Are you providing early intervention or preschool services using distance technology? Do you have questions about how you can support families as they help their children with learning activities or conducting intervention within routines? NCPMI faculty share ideas on checking in with families, how to respond to difficult questions, and resources that might be shared.
Date:Apr 17, 2020
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Amy Hunter is a Licensed Independent Clinical Social Worker (LICSW) who earned her Masters of Social Work degree at Boston University in 1995. Amy has a post graduate certificate from the University Of Maryland School Of Medicine in early childhood mental health. Amy currently serves as an assistant professor at Georgetown University. In her capacity at Georgetown she directs the mental health section of the Head Start National Center on Health, Behavioral Health, and Safety, a training and technical assistance center for Early Head Start and Head Start. Amy has worked in the field for early childhood mental health for over twenty years. Prior to coming to Georgetown she served in a number of roles at ZERO TO THREE including, but, not limited to: the Director of Program Operations for the Early Head Start National Resource Center and the Director of the Center on the Social Emotional Foundations of Early Learning (CSEFEL). Amy has served as a National Head Start Fellow at the Office of Head Start for two years and was the mental health manager to a large Head Start program for eight years. Amy has provided training and technical assistance on early childhood mental health to a variety of audiences around the country. Amy maintains a private practice in Washington DC providing consultation to parents with young children.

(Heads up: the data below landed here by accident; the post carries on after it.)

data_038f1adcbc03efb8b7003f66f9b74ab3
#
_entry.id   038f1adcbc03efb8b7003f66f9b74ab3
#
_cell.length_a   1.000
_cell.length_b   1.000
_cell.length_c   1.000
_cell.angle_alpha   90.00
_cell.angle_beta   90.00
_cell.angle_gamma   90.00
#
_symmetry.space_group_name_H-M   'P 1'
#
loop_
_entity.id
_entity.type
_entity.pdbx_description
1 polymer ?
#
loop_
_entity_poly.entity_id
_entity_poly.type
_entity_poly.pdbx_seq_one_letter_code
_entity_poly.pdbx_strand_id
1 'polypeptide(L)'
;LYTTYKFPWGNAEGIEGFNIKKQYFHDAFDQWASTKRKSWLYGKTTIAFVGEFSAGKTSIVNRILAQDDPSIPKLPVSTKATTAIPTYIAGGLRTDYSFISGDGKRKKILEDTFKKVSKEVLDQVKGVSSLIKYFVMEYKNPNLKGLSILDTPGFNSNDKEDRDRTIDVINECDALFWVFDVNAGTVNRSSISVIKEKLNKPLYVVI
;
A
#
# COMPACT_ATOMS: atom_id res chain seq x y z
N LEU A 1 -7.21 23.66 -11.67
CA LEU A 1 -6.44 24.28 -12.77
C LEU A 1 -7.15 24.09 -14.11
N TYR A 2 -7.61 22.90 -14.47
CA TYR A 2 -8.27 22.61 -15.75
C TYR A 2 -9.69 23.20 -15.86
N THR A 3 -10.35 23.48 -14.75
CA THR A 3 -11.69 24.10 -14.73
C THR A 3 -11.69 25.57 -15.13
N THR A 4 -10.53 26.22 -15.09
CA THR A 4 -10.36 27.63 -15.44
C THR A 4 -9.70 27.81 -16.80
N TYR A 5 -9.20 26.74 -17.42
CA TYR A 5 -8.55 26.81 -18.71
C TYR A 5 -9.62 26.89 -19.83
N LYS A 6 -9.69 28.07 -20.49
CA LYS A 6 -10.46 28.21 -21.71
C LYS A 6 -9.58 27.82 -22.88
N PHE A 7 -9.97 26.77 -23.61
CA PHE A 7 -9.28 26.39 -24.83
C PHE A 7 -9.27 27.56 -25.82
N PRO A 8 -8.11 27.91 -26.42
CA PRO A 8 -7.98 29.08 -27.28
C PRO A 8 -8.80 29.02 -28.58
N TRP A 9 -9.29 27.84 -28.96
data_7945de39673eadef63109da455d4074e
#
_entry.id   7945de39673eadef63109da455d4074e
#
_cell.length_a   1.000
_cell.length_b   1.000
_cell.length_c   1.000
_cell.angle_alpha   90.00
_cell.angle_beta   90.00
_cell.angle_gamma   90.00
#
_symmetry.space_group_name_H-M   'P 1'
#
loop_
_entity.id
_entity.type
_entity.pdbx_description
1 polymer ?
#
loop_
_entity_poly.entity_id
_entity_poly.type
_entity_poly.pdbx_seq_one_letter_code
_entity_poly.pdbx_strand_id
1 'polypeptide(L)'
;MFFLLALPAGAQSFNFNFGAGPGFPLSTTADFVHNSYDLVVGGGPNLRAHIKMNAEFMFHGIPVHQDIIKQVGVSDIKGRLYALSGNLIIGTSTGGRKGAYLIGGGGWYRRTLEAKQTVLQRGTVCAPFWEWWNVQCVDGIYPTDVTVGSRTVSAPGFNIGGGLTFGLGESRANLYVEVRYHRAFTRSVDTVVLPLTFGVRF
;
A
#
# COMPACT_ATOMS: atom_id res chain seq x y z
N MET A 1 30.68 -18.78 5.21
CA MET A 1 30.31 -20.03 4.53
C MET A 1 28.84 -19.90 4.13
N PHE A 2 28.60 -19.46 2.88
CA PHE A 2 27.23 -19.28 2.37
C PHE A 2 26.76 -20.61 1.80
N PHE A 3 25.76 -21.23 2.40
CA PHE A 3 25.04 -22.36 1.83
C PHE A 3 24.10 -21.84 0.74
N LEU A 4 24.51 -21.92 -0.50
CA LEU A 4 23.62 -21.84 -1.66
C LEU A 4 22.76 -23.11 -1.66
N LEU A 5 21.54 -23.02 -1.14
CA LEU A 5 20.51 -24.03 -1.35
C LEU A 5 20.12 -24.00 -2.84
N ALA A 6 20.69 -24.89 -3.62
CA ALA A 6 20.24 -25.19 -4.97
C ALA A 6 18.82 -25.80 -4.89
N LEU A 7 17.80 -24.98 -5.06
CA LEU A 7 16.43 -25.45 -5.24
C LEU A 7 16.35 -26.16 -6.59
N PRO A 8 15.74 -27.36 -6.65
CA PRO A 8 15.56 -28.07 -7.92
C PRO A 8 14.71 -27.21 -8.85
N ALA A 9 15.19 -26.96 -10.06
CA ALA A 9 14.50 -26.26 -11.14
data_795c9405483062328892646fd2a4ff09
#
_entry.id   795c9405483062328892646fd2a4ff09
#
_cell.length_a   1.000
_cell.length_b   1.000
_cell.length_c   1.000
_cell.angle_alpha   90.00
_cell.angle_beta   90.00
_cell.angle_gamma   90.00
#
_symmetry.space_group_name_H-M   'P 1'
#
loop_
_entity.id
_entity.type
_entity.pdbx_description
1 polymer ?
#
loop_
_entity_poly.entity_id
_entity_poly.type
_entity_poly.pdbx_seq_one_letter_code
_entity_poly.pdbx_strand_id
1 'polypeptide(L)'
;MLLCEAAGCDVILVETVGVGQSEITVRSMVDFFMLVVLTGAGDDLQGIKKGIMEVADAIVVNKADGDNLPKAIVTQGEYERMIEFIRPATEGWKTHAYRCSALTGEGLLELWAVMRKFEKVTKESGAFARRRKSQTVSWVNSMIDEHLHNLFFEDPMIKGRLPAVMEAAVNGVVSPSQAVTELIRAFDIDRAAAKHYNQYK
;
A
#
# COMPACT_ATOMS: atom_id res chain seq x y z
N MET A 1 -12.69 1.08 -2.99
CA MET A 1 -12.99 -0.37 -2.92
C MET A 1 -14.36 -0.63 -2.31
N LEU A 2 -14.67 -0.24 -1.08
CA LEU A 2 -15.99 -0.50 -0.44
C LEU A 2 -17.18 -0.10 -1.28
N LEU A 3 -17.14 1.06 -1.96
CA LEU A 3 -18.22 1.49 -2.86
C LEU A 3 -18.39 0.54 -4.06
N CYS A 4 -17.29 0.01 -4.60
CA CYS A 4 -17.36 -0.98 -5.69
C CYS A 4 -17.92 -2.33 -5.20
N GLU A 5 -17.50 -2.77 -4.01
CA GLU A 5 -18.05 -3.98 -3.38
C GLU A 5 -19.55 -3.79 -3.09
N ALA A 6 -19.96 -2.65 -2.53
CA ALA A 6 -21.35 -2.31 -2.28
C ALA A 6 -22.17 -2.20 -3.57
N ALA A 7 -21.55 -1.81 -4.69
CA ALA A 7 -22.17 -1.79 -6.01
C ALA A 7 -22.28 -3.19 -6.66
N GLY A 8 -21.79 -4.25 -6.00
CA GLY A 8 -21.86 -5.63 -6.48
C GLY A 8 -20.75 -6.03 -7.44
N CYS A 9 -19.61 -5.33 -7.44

Erin E. Barton
Erin E. Barton, PhD, BCBA-D, is an Associate Professor in the Department of Special Education at Vanderbilt University. She teaches courses in Early Childhood Special Education on evidence-based assessment and intervention practices for young children with disabilities and their families and single case research design. She is a Board Certified Behavior Analyst and has worked with children and families in homes, schools, and clinics. She directs research projects related to evidence–based practices for young children and professional development systems.
University of South Florida
Lise Fox, PhD, is a Professor and Chair in the Department of Child and Family Studies in the College of Behavioral and Community Sciences of the University of South Florida. She is the Principal Investigator of the National Center for Pyramid Model Innovations, a faculty member with the ECTA Center, and is involved in multiple research and national technical assistance projects related to early childhood programs and practices. Her research is focused on practical approaches for the inclusion of young children with problem behavior in community settings and individualized interventions for addressing young children’s challenging behavior.